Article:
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Are You Putting

Your Customers

At Risk?

telecomp superhero

Do you own or work in one of the following types of businesses?

  • Automobile dealers

  • Mortgage lenders

  • Payday lenders

  • Finance companies

  • Mortgage brokers

  • Account servicers

  • Check cashers

  • Wire transferors

  • Collection agencies

  • Credit counselors and other financial advisors

  • Tax preparation firms

  • Non-federally insured credit unions

  • Investment advisors that aren’t required to register with the SEC

If you do, hopefully you are already aware of the FTC Safeguards Rule that goes into effect December 9th, 2022.

If you are not aware, you really need to see the information below for what is required.

Now, the FTC will not be beating down your door on December 10th to see if you have everything in place. However, if you have a breach on December 10th, 2022, and do not have the requirements implemented, your fines will be higher than if you did have those implementations. So, it is important to implement as many of the requirements as you can by December 9th.

The goal of the Safeguards Rule is to make sure that companies are protecting the Personally Identifiable Information of their customers. The requirements of the rule are sound information security practices. So not only will implementing the requirements keep you out of hot water with the FTC, but they reduce the likelihood of a data breach and should also lower your Cyber Liability Insurance premiums as well.

In short, the Safeguards Rule requires companies to do the following:

  • Designate someone to oversee protecting the businesses and its customer’s Information.
  • Perform a written Risk Assessment – Identify the internal and external risks to the Security, Confidentiality, and Integrity of your customer’s information. Document how you evaluated/identified the risks, the controls already in place, and what your business will do to resolve the risk or accept
  • Create (if you do not already have one) a written Information Security program. The program should document the technical controls that include the following components:
    • Access Controls – technical and physical ways of limiting access to customers’ PII to authorized users who need access to perform their job functions.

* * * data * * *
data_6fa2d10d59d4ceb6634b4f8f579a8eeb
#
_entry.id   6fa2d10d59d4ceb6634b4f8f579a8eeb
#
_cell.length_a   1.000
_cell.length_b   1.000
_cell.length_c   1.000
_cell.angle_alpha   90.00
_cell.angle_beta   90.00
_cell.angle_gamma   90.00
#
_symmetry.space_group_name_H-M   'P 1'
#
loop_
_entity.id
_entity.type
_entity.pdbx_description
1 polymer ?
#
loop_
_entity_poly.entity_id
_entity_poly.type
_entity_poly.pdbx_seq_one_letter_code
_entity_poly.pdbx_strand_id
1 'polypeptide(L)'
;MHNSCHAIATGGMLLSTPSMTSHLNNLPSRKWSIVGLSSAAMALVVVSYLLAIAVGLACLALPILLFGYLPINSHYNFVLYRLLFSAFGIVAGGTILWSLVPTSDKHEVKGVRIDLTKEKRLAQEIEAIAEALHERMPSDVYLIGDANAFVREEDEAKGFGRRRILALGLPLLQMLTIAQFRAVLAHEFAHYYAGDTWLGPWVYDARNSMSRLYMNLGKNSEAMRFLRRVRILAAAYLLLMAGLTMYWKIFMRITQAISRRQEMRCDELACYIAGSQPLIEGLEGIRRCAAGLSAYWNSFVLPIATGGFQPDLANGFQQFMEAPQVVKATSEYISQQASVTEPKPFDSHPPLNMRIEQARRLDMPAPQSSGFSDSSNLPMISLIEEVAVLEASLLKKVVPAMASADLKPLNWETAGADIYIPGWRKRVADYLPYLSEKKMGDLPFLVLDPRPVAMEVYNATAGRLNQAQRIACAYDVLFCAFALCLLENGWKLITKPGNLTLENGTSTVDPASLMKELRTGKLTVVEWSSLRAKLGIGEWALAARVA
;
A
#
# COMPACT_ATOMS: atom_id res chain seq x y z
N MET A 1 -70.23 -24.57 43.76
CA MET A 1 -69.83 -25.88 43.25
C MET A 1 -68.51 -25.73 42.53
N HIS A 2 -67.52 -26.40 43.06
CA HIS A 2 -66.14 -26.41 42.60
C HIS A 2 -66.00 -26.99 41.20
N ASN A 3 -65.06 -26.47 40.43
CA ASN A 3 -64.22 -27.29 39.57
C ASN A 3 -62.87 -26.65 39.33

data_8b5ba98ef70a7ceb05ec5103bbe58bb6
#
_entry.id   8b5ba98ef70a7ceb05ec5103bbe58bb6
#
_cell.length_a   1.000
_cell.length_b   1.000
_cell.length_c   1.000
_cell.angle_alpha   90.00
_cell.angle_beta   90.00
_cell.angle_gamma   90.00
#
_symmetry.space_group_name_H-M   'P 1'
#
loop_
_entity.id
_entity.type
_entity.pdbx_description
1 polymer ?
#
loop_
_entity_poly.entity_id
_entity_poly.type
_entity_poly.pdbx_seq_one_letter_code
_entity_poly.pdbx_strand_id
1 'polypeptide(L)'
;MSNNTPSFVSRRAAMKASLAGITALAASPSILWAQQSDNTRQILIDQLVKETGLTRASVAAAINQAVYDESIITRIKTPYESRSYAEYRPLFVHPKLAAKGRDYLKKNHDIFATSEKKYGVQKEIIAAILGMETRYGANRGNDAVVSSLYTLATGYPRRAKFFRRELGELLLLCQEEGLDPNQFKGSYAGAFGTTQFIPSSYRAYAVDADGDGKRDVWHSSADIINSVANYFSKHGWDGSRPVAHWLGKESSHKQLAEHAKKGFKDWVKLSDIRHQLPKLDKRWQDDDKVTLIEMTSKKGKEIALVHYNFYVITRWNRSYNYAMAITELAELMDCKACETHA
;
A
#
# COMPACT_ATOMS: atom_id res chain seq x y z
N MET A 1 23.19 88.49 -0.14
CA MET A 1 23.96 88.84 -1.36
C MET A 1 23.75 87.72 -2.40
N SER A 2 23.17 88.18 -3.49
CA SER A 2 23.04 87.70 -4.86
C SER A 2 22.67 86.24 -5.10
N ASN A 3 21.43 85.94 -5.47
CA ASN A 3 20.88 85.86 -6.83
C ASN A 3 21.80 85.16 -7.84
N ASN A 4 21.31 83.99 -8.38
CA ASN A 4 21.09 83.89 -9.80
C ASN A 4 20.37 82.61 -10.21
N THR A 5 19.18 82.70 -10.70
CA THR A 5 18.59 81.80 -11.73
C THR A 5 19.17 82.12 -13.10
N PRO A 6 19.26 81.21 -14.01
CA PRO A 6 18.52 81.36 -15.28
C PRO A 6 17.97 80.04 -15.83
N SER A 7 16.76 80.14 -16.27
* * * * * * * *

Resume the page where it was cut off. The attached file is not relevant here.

• Identify and manage the data (Customer’s PII) and the assets used to access that data.
    • Protect and document the encryption used for the Customer’s PII, in transit and at rest.
    • If your company develops applications in-house, document the secure development practices used.
    • Implement multi-factor authentication for anyone accessing customer PII unless there is an equal or more secure solution. This one control significantly reduces the risk an account can be compromised. If enabled everywhere possible will lower Cyber Liability Insurance premiums. If it is not enabled, it will significantly increase your premiums.
    • Have a plan for removing customer’s PII 2 years after it is last used in conjunction with a product or service unless it is required for a legitimate business reason.
    • Implement a policy for documenting how changes to access and projects are managed.
    • Define how user access activity is reviewed and how unauthorized access to customer information is detected.
  • Regularly test the effectiveness of the controls and procedures. This can be done through vulnerability assessments and/or penetration testing.
  • Provide employees with security awareness training to educate them on the types of threats they may experience.
  • Oversee vendors and/or service providers that process, and have access to your company’s network or customer’s PII. Require their agreements to include that they are taking steps to protect their access to your company’s network or customer’s PII.
  • Regularly review the Information Security program based on changes to business operations, risks, threats, or other circumstances.
  • A written Incident Response plan must be developed that describes how the company plans to recover in the event of a security incident.
  • Provide an annual report to the Board or business owner.

All the Safeguards Rule applies to the types of companies listed above that have over 5,000 customer records that contact Personally Identifiable Information. Do you have less than 5,000 customer records? Well, you are not completely out of the woods. You still need to comply with most of the Safeguards Rule. However, you are excluded from these requirements:

  • Your company is not required to have a written Risk Assessment. I still strongly recommend doing a Risk Assessment as a best practice for information security.
  • Your company is also not required to have an annual penetration test or vulnerability assessment. The vulnerability assessment is also recommended.
  • A written Incident Response plan is also excluded. Knowing what your company would do in the event of an information security incident is very important. It is still recommended. This time spent creating an Incident Response plan would save you hours of time working through an incident.
  • The requirement to report the status of the Information Security program to the Board is not required.

Not only will implementing these requirements keep you out of trouble with the FTC should you have a data breach, but they also add a layer of security if you do not already have these in place. Implementing multi-factor authentication will greatly reduce the chances that someone will be able to access your accounts and information. Using multi-factor authentication will also lower your Cyber Liability Insurance premiums.

If you would like more information about how to implement any or all of these requirements, call us at (888) 831-9400 or fill out the form below!

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